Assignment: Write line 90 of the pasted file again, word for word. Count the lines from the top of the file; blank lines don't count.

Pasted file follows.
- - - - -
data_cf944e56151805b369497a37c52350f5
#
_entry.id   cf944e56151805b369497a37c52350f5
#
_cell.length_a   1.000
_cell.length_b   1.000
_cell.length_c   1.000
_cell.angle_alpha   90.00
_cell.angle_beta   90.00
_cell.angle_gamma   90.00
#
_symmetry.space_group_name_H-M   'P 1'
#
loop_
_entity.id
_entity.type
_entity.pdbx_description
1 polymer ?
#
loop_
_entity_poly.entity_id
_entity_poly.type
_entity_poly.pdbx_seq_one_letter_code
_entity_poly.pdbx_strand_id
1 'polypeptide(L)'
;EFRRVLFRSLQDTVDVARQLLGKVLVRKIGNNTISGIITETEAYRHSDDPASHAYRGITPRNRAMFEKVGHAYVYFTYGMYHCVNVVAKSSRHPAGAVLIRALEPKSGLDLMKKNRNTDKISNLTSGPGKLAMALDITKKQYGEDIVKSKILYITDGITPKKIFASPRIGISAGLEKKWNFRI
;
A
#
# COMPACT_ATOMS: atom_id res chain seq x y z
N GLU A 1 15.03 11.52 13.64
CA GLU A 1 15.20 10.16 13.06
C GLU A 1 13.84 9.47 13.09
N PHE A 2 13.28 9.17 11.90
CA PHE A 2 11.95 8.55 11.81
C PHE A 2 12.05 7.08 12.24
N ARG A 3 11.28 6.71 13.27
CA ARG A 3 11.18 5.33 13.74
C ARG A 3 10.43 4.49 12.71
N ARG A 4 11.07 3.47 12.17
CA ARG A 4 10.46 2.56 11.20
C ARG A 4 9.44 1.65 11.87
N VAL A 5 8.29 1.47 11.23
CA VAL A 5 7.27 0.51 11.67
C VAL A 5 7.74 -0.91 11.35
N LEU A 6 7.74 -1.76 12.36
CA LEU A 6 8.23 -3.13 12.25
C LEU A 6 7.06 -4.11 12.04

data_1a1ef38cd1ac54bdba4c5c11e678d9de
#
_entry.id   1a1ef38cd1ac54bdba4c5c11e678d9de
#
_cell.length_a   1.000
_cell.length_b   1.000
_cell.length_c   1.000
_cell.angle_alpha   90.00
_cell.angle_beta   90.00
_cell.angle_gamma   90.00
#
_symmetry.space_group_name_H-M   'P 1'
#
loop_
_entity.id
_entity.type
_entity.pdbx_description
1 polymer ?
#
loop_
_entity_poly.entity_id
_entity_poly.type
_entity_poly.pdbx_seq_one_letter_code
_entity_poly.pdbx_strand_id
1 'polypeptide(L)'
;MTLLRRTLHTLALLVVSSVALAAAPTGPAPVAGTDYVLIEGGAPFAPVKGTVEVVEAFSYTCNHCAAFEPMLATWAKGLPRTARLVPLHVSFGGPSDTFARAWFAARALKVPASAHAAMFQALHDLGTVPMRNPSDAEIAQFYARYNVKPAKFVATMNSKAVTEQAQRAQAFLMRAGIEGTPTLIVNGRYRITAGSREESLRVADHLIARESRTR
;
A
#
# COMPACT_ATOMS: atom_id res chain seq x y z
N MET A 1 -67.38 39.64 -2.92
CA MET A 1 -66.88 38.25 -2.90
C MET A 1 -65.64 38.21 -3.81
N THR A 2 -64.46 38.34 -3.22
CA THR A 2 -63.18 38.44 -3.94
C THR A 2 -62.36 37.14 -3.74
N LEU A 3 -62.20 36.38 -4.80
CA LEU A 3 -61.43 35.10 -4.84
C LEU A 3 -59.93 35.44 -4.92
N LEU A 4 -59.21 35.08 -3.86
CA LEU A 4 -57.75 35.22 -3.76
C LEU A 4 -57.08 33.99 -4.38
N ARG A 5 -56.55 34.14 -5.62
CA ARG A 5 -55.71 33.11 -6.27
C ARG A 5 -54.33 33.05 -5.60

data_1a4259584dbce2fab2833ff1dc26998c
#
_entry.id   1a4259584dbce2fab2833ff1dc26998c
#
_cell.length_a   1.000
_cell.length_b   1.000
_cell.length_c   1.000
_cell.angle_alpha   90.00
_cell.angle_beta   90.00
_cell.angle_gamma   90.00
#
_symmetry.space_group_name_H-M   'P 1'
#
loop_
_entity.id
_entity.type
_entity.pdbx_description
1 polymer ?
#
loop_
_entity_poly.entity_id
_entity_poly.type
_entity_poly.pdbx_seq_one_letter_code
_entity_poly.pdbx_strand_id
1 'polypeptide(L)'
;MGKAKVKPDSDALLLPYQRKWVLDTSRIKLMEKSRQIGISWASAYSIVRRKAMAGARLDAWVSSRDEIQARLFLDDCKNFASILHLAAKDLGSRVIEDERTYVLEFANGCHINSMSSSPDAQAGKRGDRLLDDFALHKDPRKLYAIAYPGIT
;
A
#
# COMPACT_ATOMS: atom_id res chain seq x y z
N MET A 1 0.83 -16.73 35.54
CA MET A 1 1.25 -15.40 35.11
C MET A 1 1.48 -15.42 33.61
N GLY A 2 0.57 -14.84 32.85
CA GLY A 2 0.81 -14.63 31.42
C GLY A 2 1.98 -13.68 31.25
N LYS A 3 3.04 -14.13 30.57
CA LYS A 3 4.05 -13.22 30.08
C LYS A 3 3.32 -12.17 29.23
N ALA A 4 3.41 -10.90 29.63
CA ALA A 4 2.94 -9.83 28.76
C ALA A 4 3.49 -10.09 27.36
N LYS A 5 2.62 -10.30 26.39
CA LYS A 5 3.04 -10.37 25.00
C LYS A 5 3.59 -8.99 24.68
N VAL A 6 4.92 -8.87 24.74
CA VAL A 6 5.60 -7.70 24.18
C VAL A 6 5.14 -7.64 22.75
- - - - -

C LEU A 4 -57.08 33.99 -4.38